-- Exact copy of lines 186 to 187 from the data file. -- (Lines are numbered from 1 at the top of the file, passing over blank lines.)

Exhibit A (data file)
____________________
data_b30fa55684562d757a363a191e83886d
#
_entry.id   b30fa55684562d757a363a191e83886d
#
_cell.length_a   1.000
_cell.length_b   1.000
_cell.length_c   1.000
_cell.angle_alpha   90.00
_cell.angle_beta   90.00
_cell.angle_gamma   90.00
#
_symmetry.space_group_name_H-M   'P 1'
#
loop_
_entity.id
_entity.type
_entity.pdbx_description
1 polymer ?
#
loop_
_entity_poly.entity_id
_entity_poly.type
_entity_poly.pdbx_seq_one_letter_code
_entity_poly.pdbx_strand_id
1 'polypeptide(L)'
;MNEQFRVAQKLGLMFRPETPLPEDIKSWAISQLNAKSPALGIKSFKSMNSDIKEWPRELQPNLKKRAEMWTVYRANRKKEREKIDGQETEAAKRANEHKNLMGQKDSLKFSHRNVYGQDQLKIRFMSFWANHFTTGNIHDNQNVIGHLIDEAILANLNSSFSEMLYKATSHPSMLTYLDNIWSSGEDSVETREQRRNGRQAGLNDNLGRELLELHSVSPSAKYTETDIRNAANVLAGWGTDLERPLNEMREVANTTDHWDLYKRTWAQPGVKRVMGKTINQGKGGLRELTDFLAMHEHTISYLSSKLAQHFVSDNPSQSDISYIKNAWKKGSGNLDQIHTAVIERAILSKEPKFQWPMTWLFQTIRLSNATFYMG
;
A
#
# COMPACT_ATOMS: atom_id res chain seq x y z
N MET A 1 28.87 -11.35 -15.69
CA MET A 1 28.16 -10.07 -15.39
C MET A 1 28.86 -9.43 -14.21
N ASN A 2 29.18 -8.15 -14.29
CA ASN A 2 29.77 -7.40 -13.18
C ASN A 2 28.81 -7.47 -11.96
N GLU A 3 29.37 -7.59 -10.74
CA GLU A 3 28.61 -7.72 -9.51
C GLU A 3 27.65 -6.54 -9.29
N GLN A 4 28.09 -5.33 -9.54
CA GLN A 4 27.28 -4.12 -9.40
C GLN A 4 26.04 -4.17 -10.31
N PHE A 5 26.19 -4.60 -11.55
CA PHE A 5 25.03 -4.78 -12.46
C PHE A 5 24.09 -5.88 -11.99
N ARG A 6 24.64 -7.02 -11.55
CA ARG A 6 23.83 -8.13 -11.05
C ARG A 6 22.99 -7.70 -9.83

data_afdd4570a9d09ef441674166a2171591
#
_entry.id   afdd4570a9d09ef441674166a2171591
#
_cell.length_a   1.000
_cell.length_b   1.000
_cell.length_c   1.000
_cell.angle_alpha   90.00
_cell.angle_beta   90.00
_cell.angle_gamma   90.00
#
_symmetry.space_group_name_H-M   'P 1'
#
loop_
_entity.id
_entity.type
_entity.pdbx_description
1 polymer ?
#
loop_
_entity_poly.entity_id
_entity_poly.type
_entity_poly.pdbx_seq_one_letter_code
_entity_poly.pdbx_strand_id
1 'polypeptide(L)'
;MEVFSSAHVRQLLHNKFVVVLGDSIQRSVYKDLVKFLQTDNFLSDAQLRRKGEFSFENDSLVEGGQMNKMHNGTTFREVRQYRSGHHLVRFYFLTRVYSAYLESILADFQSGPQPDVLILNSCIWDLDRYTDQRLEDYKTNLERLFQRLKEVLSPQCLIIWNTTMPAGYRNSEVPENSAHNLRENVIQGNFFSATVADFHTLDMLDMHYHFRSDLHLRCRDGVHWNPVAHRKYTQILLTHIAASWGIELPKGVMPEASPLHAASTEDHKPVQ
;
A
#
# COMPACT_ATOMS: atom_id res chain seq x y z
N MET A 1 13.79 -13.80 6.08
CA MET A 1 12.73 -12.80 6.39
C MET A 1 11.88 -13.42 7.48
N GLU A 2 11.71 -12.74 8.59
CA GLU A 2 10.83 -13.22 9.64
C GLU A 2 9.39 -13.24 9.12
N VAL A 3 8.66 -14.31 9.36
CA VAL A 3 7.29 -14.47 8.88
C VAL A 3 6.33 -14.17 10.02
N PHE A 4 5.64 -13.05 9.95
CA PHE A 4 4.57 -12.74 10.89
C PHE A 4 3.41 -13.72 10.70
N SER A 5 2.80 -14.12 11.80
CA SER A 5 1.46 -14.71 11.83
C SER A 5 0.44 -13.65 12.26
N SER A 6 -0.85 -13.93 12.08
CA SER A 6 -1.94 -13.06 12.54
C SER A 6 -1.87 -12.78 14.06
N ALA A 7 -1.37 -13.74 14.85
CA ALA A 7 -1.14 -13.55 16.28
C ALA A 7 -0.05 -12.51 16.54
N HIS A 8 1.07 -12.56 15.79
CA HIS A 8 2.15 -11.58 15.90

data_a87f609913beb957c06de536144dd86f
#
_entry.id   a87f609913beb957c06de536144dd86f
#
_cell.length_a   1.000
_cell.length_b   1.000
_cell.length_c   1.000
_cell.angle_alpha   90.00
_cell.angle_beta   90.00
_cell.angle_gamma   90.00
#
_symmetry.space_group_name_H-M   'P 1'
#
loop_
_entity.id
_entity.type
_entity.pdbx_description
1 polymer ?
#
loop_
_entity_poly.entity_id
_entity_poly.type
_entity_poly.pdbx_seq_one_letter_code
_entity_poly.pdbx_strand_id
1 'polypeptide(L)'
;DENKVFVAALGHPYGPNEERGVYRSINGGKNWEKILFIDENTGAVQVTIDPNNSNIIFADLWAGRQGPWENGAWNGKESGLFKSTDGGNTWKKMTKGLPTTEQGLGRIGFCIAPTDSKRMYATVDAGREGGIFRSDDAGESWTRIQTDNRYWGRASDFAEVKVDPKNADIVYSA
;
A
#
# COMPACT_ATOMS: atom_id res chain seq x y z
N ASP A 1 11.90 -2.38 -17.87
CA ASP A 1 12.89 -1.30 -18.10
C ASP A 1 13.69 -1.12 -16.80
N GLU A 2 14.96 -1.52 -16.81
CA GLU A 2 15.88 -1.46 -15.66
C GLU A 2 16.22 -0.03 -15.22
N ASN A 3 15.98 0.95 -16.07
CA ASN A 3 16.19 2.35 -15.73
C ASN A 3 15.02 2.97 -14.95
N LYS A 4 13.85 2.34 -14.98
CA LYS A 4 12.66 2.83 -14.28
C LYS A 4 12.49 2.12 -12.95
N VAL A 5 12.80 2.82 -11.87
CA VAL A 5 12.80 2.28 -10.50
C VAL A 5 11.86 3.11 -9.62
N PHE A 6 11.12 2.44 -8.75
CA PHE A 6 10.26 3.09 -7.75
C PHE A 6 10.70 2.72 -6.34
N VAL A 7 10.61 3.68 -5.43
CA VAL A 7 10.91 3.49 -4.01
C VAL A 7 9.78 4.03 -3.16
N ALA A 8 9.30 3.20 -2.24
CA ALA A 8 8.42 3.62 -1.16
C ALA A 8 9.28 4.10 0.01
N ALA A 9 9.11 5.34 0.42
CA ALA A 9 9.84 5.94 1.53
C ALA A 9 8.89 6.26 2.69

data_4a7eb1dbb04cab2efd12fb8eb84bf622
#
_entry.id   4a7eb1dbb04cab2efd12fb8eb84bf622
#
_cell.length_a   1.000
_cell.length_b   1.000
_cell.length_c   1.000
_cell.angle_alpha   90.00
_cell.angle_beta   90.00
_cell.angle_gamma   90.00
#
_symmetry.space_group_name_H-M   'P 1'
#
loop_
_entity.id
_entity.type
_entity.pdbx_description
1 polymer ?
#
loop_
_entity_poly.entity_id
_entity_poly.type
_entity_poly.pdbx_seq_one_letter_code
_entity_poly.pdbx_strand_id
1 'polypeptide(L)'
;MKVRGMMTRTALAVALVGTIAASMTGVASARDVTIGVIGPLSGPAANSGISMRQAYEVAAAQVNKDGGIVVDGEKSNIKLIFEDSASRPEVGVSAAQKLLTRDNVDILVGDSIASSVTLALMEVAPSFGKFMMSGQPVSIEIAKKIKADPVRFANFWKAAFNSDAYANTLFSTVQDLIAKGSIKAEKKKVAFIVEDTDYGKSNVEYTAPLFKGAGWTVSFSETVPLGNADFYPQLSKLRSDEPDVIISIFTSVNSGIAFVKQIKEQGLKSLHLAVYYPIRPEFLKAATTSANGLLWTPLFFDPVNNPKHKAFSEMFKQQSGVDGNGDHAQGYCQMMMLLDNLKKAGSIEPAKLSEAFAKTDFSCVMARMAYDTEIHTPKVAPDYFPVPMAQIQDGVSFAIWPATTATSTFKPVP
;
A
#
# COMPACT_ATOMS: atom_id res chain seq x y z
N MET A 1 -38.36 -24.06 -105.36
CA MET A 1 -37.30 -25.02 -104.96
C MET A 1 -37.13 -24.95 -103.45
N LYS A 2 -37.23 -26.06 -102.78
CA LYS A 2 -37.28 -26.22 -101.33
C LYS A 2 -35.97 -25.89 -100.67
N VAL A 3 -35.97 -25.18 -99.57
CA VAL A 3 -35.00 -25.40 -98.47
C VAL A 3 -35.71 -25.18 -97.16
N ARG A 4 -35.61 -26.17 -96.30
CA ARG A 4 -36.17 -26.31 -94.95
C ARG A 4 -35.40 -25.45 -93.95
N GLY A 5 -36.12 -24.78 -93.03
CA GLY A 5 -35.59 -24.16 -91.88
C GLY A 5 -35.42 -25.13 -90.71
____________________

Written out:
A
#